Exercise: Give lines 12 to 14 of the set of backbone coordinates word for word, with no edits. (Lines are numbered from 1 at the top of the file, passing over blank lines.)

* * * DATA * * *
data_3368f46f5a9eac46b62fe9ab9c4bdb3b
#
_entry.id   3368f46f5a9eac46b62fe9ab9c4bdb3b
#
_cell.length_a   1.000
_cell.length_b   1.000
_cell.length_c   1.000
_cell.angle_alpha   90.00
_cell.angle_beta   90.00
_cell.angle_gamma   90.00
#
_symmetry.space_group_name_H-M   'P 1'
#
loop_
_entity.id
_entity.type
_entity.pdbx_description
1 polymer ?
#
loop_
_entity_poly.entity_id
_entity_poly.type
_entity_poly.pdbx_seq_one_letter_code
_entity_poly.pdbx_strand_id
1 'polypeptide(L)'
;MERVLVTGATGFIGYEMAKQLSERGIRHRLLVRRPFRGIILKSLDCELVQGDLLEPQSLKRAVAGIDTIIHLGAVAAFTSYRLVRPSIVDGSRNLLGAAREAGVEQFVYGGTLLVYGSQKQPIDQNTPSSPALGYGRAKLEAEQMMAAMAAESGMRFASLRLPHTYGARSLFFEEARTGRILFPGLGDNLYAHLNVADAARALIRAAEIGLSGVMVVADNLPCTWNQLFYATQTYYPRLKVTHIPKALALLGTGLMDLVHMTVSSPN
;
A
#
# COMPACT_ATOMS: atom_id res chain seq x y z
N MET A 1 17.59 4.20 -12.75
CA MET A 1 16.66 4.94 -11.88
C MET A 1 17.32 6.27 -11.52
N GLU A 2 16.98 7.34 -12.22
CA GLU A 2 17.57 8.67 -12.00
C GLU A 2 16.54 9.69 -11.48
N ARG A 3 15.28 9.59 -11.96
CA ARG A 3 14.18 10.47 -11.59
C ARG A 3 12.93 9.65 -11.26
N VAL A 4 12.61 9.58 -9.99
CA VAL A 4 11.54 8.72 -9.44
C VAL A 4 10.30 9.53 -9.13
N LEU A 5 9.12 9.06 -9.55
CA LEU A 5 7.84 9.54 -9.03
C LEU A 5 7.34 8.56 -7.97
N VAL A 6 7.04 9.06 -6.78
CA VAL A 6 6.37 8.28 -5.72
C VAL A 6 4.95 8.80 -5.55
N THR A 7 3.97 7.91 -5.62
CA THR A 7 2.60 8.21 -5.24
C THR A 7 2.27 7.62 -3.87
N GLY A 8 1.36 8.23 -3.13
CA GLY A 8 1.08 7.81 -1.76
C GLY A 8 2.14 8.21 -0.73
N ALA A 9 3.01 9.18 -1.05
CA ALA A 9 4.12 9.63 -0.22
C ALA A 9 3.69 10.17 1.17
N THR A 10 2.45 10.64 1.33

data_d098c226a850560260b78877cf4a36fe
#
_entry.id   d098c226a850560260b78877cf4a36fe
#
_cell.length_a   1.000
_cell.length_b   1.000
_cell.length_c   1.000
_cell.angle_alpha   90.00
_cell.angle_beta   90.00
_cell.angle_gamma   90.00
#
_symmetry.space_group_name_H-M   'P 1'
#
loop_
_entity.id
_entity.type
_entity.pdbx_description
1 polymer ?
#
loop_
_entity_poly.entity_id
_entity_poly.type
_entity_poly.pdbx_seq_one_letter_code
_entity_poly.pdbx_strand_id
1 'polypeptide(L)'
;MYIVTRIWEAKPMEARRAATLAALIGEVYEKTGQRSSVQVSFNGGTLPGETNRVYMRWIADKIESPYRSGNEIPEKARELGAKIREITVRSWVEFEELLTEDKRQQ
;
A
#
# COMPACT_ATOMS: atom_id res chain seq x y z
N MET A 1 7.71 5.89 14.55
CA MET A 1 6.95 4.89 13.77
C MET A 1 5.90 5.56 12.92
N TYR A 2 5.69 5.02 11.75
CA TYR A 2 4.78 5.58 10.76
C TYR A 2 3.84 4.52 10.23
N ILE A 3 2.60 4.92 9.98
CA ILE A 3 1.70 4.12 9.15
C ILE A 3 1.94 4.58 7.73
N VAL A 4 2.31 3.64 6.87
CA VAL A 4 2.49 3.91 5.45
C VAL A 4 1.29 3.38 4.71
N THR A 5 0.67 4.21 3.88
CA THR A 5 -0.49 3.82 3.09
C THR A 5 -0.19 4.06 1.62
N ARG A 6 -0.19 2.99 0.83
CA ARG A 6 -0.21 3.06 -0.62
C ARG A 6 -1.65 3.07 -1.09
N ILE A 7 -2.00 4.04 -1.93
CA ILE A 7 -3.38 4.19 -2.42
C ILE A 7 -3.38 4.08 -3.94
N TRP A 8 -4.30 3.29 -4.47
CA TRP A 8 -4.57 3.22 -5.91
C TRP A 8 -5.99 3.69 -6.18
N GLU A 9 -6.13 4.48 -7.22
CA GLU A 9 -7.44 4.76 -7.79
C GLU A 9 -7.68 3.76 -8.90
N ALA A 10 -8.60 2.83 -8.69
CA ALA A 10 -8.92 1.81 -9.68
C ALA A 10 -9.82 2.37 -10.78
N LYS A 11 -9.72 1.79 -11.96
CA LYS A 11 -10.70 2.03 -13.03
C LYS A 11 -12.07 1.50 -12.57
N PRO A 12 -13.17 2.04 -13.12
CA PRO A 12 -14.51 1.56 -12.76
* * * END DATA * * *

_symmetry.space_group_name_H-M   'P 1'
#
loop_